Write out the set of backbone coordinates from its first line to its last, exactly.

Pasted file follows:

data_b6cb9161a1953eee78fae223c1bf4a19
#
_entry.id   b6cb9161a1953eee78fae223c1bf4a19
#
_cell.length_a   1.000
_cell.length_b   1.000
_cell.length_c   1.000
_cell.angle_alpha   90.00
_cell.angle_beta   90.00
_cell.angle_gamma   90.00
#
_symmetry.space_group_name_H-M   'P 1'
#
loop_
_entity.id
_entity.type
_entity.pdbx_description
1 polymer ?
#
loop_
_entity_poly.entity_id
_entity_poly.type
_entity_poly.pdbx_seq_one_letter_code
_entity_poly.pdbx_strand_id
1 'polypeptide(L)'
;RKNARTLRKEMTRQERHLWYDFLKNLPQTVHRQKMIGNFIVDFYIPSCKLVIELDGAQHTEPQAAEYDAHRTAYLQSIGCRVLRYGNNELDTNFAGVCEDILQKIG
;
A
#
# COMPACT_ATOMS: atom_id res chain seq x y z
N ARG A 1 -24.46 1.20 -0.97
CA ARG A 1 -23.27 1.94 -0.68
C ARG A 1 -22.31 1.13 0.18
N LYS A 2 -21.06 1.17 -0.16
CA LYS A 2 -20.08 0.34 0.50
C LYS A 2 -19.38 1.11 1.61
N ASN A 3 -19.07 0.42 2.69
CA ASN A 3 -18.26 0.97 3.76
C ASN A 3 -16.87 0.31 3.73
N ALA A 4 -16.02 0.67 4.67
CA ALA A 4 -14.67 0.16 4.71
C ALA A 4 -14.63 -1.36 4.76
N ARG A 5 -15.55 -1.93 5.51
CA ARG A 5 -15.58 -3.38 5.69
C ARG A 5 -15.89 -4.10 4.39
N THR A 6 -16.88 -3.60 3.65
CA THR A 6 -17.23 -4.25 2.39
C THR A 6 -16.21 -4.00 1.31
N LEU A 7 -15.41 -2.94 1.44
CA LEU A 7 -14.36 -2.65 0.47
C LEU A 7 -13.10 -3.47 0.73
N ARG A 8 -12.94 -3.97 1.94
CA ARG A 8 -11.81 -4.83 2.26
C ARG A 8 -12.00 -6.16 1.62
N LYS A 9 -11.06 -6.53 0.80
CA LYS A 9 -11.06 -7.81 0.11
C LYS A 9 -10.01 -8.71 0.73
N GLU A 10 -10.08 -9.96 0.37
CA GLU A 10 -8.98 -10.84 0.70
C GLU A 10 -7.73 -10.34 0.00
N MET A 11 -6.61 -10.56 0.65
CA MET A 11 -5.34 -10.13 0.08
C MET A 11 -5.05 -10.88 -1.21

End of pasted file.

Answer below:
data_b6cb9161a1953eee78fae223c1bf4a19
#
_entry.id   b6cb9161a1953eee78fae223c1bf4a19
#
_cell.length_a   1.000
_cell.length_b   1.000
_cell.length_c   1.000
_cell.angle_alpha   90.00
_cell.angle_beta   90.00
_cell.angle_gamma   90.00
#
_symmetry.space_group_name_H-M   'P 1'
#
loop_
_entity.id
_entity.type
_entity.pdbx_description
1 polymer ?
#
loop_
_entity_poly.entity_id
_entity_poly.type
_entity_poly.pdbx_seq_one_letter_code
_entity_poly.pdbx_strand_id
1 'polypeptide(L)'
;RKNARTLRKEMTRQERHLWYDFLKNLPQTVHRQKMIGNFIVDFYIPSCKLVIELDGAQHTEPQAAEYDAHRTAYLQSIGCRVLRYGNNELDTNFAGVCEDILQKIG
;
A
#
# COMPACT_ATOMS: atom_id res chain seq x y z
N ARG A 1 -24.46 1.20 -0.97
CA ARG A 1 -23.27 1.94 -0.68
C ARG A 1 -22.31 1.13 0.18
N LYS A 2 -21.06 1.17 -0.16
CA LYS A 2 -20.08 0.34 0.50
C LYS A 2 -19.38 1.11 1.61
N ASN A 3 -19.07 0.42 2.69
CA ASN A 3 -18.26 0.97 3.76
C ASN A 3 -16.87 0.31 3.73
N ALA A 4 -16.02 0.67 4.67
CA ALA A 4 -14.67 0.16 4.71
C ALA A 4 -14.63 -1.36 4.76
N ARG A 5 -15.55 -1.93 5.51
CA ARG A 5 -15.58 -3.38 5.69
C ARG A 5 -15.89 -4.10 4.39
N THR A 6 -16.88 -3.60 3.65
CA THR A 6 -17.23 -4.25 2.39
C THR A 6 -16.21 -4.00 1.31
N LEU A 7 -15.41 -2.94 1.44
CA LEU A 7 -14.36 -2.65 0.47
C LEU A 7 -13.10 -3.47 0.73
N ARG A 8 -12.94 -3.97 1.94
CA ARG A 8 -11.81 -4.83 2.26
C ARG A 8 -12.00 -6.16 1.62
N LYS A 9 -11.06 -6.53 0.80
CA LYS A 9 -11.06 -7.81 0.11
C LYS A 9 -10.01 -8.71 0.73
N GLU A 10 -10.08 -9.96 0.37
CA GLU A 10 -8.98 -10.84 0.70
C GLU A 10 -7.73 -10.34 0.00
N MET A 11 -6.61 -10.56 0.65
CA MET A 11 -5.34 -10.13 0.08
C MET A 11 -5.05 -10.88 -1.21